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Islam
INTRODUCTION
1. Orientations
a. Figures
2. Koran
3. Theology
4. Concept of divine
5. Sharia
6. Muhammad
7. Cult and Festivals
8. Mecca
9. Cultic personalities
10. Caliph
11. Structures
12. Popular religion
13. Others
14. Calendar



























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Islam / Sharia / Madhhab /
Hanafi
Arabic: hanafiyya



Sharia
Madhhab
Schools, or directions of Sharia.
Hanafi
Hanbali
Maliki
Shafi'i
All above are Sunni.
Jafari
Shi'i school.

Sources
Sunna
Hadith
Isnad
Sira

Fiqh
Methods of Sharia.
Qiyas
Ijma
Ijtihad
Ra'y
Bid'a

School of Shari'a, the legal system (madhhab) of Sunni Islam, today used among Sunnis in all Middle Eastern states, from Sudan in the south to Turkey in the north, and as far east as Iran: Turkey, Syria, Lebanon, Iraq, Iran, Palestine, Israel, Jordan, Egypt, Sudan.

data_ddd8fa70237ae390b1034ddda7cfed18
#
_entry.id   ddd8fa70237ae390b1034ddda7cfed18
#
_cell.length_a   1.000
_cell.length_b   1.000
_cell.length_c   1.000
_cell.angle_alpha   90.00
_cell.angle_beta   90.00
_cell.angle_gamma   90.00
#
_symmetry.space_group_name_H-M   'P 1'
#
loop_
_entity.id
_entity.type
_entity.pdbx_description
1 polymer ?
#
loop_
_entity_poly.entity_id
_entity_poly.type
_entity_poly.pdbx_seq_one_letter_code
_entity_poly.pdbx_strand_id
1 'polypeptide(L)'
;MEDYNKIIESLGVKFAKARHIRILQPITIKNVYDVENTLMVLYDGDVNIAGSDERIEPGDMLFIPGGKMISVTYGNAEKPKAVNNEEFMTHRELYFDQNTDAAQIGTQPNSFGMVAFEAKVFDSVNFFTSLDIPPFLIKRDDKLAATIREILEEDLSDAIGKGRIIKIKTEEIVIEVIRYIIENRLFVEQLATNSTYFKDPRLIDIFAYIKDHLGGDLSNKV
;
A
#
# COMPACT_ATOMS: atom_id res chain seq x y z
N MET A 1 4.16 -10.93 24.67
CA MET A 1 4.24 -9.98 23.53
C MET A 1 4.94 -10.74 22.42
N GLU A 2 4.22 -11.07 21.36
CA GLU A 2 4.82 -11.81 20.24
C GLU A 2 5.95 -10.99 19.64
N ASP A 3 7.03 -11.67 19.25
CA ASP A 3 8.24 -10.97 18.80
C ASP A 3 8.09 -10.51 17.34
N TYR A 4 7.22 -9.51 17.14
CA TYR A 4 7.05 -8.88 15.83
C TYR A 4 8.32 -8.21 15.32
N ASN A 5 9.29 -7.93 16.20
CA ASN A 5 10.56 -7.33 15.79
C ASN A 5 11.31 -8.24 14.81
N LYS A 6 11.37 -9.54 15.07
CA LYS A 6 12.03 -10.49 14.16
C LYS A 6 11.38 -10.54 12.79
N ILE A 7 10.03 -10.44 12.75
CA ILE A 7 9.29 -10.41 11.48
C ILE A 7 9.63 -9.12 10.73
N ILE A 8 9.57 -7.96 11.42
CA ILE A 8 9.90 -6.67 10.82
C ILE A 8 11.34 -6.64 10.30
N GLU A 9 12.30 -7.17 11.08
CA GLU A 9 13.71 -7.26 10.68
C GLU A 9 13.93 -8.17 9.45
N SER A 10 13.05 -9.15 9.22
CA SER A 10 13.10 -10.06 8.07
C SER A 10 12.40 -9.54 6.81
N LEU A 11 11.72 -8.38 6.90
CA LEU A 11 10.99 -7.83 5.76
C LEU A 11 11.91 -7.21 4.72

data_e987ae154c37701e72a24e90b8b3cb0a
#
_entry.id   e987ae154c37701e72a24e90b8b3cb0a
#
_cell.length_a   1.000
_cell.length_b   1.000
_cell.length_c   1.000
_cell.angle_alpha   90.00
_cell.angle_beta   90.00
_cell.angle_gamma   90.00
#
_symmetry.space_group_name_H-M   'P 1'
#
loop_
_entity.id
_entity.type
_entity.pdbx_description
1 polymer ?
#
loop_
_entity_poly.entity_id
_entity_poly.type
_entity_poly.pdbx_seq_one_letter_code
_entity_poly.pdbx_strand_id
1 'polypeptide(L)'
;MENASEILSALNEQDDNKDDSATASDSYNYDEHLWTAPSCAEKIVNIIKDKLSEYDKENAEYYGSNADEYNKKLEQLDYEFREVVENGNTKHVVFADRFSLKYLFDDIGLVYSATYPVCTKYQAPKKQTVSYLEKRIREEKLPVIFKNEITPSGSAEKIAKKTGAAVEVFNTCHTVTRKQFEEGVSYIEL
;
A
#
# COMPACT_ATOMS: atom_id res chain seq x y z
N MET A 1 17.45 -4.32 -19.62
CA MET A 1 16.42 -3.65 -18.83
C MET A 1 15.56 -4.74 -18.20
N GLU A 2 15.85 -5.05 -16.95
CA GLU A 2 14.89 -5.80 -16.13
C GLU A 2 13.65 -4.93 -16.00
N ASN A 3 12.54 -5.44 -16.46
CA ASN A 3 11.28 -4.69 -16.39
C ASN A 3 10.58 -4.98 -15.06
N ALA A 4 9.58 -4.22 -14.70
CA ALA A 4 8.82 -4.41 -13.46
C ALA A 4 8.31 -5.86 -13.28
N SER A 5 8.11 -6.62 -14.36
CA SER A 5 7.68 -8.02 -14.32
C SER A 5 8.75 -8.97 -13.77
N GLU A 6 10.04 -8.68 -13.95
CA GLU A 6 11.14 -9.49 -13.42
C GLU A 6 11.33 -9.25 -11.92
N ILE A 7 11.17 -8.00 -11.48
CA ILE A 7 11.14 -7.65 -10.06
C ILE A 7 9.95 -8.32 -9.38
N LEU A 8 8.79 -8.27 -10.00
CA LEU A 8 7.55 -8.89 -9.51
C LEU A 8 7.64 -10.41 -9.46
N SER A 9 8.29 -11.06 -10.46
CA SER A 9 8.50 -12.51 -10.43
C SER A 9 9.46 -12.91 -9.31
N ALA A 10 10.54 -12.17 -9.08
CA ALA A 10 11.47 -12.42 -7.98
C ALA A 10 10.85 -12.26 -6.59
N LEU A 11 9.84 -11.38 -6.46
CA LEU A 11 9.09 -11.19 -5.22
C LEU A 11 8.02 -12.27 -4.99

The Hanafi school is named after Imam Abu Hanifa, but it was mainly through two of his pupils, Abu Yusuf Ya¢qub and Muhammad Shaybani, that its tenets were formed.
Compared to other Shari'a schools, the Hanifi branch is less uniform in its character. An example of this pluralism within the system was the local development of an irrigation law in Khurasan.
In its early stages, the Hanafi orientation spread in the eastern regions of Islam, like Khurasan (modern Afghanistan) and Transoxania (modern Uzbekistan and southwest Kazakhstan). Hanafi spread even to Maghreb, where it coexisted with the Maliki system until the 11th century.
Hanafi Shari'a spread under the Ottoman Empire, and has survived in some regions until today. As in Tunisia, where it is defined as equal to Maliki, and in Egypt where it is the official school of law. In the east, Hanafi Shari'a dominates large areas, such as Afghanistan, Turkmenistan and parts of Uzbekistan.




By Tore Kjeilen